Moral dilemmas in NW6

A true short story by @UKColin

I’ve fallen for my share of scam artists who approach with a sob story about needing bus or train fare to visit a sick relative, or because they’ve been mugged, or their car has broken down. On Saturday night, a man in a blue baseball cap approached me outside of Kilburn tube station with a familiar story.

His daughter had just fallen ill that day and he was trying to raise money for the tube fare to go visit her. I gave my standard, “Sorry, can’t help you,” and kept walking.

Late Sunday afternoon, I spotted the same bloke further up Maygrove Road, and although I recognised him, he evidently didn’t remember me. When he greeted me with the same story as the day before, I replied, “You tried that on me yesterday,” and kept walking.

He called after me, “Did it work?”

I turned and replied, “No, sorry.”

He then caught up with me and struck up a conversation. He revealed that he had a drug habit, and that’s why he needs the money. “I’d rather do it this way than mug an old lady,” he explained.

I was taken aback by his honesty and attempt at causing the least amount of harm to help himself. I debated whether to try to suggest that he try to get help for his drug problem, but all I could respond with at the time was, “Oh, well, good luck to you.”

After the fact, I wished I could have offered him some advice about treatment centres or ways to earn money without having to trick people for it. But I also wanted to congratulate him for not resorting to violence to feed his habit.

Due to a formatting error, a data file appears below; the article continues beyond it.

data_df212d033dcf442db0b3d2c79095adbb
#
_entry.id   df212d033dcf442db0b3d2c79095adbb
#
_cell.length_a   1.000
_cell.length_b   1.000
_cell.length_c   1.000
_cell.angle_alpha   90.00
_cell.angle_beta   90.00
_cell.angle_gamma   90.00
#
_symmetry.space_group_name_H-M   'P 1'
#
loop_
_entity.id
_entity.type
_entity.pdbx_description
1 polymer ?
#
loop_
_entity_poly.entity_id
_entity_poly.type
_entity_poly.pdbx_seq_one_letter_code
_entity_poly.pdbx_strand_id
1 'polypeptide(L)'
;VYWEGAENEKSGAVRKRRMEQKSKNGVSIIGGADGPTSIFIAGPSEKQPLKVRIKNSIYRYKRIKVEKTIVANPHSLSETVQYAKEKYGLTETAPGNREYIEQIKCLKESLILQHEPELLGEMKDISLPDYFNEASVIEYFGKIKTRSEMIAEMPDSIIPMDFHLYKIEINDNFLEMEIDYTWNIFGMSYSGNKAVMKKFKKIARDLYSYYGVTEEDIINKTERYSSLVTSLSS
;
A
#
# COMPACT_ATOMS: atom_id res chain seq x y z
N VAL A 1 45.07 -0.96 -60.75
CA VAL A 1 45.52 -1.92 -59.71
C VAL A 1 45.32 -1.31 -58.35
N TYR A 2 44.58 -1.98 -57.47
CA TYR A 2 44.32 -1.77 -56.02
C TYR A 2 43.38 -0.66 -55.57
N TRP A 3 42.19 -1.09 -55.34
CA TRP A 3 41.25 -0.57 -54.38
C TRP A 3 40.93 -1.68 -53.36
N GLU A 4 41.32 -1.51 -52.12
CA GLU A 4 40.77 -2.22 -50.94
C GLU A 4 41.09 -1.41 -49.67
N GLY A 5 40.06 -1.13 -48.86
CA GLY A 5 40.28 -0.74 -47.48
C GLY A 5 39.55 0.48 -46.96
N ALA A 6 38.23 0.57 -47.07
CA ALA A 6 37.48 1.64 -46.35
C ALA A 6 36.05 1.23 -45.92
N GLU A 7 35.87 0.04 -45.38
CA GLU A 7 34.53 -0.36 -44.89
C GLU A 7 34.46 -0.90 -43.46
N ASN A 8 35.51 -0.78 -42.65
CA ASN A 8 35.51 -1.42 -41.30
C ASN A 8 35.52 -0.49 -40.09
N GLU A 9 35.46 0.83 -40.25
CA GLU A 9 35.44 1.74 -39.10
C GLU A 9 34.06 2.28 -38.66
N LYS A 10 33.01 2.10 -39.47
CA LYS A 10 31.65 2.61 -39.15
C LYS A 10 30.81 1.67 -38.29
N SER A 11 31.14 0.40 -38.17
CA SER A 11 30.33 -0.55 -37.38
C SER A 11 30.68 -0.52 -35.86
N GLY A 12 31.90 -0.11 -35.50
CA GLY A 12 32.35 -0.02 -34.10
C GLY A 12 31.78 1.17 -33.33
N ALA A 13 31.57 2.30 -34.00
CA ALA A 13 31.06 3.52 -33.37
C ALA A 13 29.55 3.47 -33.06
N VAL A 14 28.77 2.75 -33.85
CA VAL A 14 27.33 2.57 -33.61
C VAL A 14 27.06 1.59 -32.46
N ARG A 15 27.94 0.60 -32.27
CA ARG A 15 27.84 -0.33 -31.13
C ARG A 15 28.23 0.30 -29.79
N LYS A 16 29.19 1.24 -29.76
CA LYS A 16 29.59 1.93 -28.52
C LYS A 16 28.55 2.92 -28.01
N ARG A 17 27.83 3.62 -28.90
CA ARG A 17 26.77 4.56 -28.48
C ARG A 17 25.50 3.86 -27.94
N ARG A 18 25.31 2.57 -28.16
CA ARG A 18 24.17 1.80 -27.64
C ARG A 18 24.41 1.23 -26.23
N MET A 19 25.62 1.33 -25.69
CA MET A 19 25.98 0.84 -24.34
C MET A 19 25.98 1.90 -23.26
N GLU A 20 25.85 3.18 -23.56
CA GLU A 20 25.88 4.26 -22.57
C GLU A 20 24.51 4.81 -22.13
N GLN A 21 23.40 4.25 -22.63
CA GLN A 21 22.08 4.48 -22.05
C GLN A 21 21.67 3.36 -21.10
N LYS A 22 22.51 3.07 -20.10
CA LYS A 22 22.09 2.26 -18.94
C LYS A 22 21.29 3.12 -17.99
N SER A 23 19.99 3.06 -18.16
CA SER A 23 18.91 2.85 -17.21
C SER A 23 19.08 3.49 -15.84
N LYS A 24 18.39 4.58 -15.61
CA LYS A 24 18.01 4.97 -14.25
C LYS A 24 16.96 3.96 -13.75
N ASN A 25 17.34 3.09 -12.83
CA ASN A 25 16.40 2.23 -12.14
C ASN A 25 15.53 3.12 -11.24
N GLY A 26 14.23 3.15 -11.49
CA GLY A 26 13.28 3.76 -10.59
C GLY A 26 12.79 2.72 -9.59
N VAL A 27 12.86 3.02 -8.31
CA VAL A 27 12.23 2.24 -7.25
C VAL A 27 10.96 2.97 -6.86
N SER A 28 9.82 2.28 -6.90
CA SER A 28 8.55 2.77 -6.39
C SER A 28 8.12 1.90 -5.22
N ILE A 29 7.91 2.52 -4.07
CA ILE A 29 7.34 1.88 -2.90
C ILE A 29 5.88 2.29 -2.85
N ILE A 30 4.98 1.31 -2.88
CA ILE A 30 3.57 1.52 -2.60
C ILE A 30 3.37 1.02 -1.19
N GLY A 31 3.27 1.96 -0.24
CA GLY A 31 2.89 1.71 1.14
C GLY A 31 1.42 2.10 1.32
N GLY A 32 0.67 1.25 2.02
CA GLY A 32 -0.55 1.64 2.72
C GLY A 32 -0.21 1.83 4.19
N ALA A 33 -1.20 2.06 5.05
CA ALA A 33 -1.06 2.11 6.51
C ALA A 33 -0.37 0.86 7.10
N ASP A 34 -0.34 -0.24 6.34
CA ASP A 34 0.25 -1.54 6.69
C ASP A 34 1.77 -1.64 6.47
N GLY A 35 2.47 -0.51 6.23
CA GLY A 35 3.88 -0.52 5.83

Then it dawned on me that I’d just had a longer conversation with this guy than I’d had with anyone living on Maygrove Road (apart from the neighbours I chat with over the garden fence) in the seven years I’d lived here. What does that say about me? What does it say about my NW6 neighbours?

Colin Bridgewater

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  • Anonymous

    I've lived in Maygrove Road for 34 years, I've been invited to one party, been next door for a cup of tea two or three times and chatted with a couple of neighbours "over the fence" apart from that nothing!
    (I was rescued when I locked myself out as well)

  • Anonymous

    Do you know what? I always believe in people, if they are conning me for some money, I can live with that. It's their life which is messed up not mine. If someone tells me they have a sick daughter? I will help if it sounds genuine. I once gave a girl 50 quid on West End Lane who was crying she needs to get to her injured son and I got her a cab. Was she telling the truth? I will never know,

  • Anonymous

    What it says about you is that you don’t have much time for anyone else. You probably find it easier to communicate via text than opening your mouth.
    Anyway, now we know what you look like, it will save the bother of trying to start any conversation with you, as it will only last for a minute or so, and then you’ll write about it later, feeling satisfied that you’ve done a day’s work and made the world a better place.

  • Anonymous

    Should have just given him some drugs.